Published in Oculoplastics

The Top Uses for Botox in Eyecare

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16 min read

Read about the growing interest in medical Botox to treat ocular conditions and how to integrate it into a modern ophthalmology practice.

The Top Uses for Botox in Eyecare
As the world of cosmetic medicine continues to expand, the role of aesthetic services in ophthalmology will follow suit. One of the major players in expanding your aesthetic practice is the introduction of Botox, otherwise known as botulinum toxin.

Reviewing the basics of Botox in healthcare

Neurotoxins are the most common non-invasive aesthetic procedure in the United States. Although most are familiar with onabotulinumtoxinA (Botox), there are three other official FDA-approved neurotoxins: abobotulinumtoxinA (Dysport), prabotulinumtoxinA-xvfs (Jeuveau), and incobotulinumtoxinA (Xeomin).
Common applications of botulinum toxin in ophthalmology for medical purposes include benign essential blepharospasm, hemifacial spasm, myoclonic disorders, and strabismus. Botox has also been used to temporarily treat lid malposition, such as entropion with overriding orbicularis. In fact, the first clinical application of botulinum toxin injection was performed by an ophthalmologist who injected botulinum toxin to treat strabismus.
Through inhibition of acetylcholine release at the neuromuscular junction, botulinum toxin can cause paralysis of muscle tissues. Botulinum toxin is produced by fermentation of the bacterium Clostridium botulinum.1,2 At very high doses, the toxin can lead to serious illness.3 However, local injections of commercially-produced neurotoxins do not reach anywhere near these levels and have been found to be very safe and effective.

Botox is injected intramuscularly directly into the region of the desired action, and the dose can be expressed in terms of units (U) of biological activity. The effect of Botox generally lasts between 3 to 4 months. Upon initial injection, it may take 1 to 2 weeks to observe the desired effect. In some cases, it may take up to 30 days.

The benefits of bringing Botox to your ophthalmology practice

In terms of use and relevancy, botulinum toxin has traditionally been a common treatment modality for oculoplastic surgeons. Some oculoplastic surgeons have even expanded their scope of therapeutic Botox to include conditions such as hyperhidrosis and migraine headaches.4,5 For the general ophthalmologist, Botox presents a unique opportunity to introduce a simple but effective aesthetic service into a practice.
In my practice model, we offer many non-surgical services, from skincare to fillers and various laser treatments. We have discovered that Botox is by far the best gateway to introduce patients to our other aesthetic services. This is likely due to commercial and wide-based marketing campaigns that have led Botox to become a household name.
In many cases, first-time patients may not know the purpose or the exact mechanism of neurotoxin injections. Many patients are anxious and often seek clarification regarding the safety profile of neurotoxin injections. This presents an opportunity for education and expanding knowledge of some of your other services that may be just as, or more suitable, to the patient’s needs and goals.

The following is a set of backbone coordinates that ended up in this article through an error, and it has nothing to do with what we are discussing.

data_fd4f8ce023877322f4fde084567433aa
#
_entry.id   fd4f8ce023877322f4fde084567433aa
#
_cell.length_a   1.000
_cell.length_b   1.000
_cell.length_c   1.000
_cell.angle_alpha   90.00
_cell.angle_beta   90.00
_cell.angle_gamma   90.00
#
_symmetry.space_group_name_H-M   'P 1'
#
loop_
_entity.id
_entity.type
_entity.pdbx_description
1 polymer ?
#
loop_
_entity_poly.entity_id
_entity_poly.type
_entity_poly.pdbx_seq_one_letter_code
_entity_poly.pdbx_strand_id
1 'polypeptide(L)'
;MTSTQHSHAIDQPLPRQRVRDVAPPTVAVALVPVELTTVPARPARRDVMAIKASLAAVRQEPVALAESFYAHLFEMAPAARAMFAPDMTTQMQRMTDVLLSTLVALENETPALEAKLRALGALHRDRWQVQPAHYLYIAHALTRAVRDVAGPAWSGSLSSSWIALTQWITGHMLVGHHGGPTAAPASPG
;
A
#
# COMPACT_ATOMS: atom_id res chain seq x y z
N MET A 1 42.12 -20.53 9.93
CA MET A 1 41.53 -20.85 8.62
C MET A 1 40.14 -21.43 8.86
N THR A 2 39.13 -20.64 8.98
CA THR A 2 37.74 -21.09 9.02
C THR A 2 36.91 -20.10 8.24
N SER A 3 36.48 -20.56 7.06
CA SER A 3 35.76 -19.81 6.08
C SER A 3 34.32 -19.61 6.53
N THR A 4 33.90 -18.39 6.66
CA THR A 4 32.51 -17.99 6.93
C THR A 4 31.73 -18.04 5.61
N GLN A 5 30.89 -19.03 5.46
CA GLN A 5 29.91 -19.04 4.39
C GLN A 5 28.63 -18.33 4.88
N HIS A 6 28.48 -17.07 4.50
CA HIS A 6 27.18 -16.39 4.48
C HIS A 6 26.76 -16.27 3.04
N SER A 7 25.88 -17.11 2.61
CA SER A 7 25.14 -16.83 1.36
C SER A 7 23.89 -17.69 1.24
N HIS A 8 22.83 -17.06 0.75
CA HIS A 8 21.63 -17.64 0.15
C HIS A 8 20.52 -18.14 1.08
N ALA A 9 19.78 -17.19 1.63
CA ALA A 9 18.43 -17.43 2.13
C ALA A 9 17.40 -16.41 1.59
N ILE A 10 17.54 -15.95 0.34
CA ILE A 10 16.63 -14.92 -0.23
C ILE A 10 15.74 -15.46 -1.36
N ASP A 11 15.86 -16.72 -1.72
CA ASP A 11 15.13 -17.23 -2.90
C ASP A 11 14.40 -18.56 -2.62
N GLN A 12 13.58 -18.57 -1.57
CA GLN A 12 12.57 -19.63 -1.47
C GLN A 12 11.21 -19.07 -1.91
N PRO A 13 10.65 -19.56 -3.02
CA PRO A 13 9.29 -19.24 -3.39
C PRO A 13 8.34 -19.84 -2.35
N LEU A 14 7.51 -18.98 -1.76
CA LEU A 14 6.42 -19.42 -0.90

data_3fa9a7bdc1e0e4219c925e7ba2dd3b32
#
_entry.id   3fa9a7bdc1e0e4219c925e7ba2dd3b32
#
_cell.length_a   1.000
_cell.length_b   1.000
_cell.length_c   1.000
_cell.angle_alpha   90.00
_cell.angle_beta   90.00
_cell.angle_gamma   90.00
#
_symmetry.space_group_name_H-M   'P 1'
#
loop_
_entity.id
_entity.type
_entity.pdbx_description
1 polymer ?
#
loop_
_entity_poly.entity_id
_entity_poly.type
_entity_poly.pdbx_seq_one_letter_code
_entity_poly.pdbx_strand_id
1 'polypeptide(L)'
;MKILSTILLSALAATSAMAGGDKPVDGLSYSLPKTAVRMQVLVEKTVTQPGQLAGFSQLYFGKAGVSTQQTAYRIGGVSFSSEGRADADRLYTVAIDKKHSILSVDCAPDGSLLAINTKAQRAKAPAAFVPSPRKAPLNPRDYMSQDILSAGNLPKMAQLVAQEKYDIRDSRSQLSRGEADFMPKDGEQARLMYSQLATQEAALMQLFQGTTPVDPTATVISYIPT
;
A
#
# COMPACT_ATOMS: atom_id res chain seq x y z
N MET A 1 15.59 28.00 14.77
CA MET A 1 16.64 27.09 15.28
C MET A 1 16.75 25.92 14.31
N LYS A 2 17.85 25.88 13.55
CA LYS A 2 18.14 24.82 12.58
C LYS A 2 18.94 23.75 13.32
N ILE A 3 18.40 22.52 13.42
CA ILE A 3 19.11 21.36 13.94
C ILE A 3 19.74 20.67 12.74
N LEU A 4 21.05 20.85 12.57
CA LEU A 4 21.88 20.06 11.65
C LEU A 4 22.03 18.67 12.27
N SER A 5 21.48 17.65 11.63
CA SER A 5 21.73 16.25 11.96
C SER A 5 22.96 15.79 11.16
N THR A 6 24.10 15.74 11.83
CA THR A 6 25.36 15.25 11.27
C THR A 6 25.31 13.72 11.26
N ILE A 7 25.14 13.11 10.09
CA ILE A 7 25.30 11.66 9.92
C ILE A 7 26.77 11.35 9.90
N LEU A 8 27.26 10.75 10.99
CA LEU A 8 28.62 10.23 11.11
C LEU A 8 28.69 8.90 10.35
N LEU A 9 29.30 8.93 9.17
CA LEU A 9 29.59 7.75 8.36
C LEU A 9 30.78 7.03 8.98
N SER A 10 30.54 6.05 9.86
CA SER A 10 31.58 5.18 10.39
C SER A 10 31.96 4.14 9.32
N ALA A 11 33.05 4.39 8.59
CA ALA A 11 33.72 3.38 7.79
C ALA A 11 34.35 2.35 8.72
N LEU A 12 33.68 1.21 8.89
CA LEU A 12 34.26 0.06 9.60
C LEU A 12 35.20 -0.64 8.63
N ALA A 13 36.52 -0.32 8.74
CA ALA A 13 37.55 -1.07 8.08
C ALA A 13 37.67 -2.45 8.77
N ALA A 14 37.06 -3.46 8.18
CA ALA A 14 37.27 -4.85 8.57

Clinical pearls for administering Botox

There are many clinical benefits to treatment with Botox, particularly in patients with benign essential blepharospasm (BEB) and hemifacial spasm (HFS). Botox can improve the quality of life for many patients with HFS and BEB. Obtaining a good history is important for differentiating between the two.

Treating benign essential blepharospasm with Botox

Benign essential blepharospasm will usually present bilaterally and is not present during sleep. Patients sometimes complain that the contractions are so strong that they cannot see while driving or reading.
Although most often unilateral, eyelid myokymia can present similarly to BEB. Thus, you want to ask about the history of any ocular surface disease, caffeine intake, stressors, and sleep hygiene, as these are common causes of eyelid twitch. Eyelid myokymia usually resolves spontaneously and is most often managed with lifestyle modification. Botulinum toxin injection can be used in persistent cases.

Treating hemifacial spasms with Botox

HFS is characterized by unilateral tonic-clonic involuntary contractions, most often starting with the orbicularis oculi or orbicularis oris muscle and eventually spreading to other muscles in the distribution of the facial nerve.6
Spasms often are present during sleep. In patients with HFS, it is important to consider brain imaging as it has been associated with compressive lesions (both intra-and-extracranial), stroke, and demyelinating diseases. Vascular compression of the facial nerve root exit zone has been reported as the most commonly known cause.
Risk factors include hypertension (HTN), female gender, older age, and Asian background.7 Cases of bilateral hemifacial spasm are rare and may require a more extensive workup. Amongst botulinum toxin products, only Botox is FDA-approved for the treatment of hemifacial spasms.5
A careful examination, including a complete ophthalmic exam and characterization of spasm severity, location, and frequency, is imperative. Once the decision to administer Botox treatment has been made, it is safe to start with a general or “naive” pattern.
It is important to pay careful attention to anatomical regions that are most symptomatic and the extent and distribution of the pathology. I have seen various concentrations and patterns of administration for Botox amongst different providers, many of which were effective in their own respects.

Botox preparation, storage, and injection

Each botox vial contains either 50 units (U), 100 U, or 200 U of Clostridium botulinum toxin type A-haemagglutinin complex as the active ingredient. Note that 50 U vials are labeled for cosmetic use only. It also contains human albumin and sodium chloride.8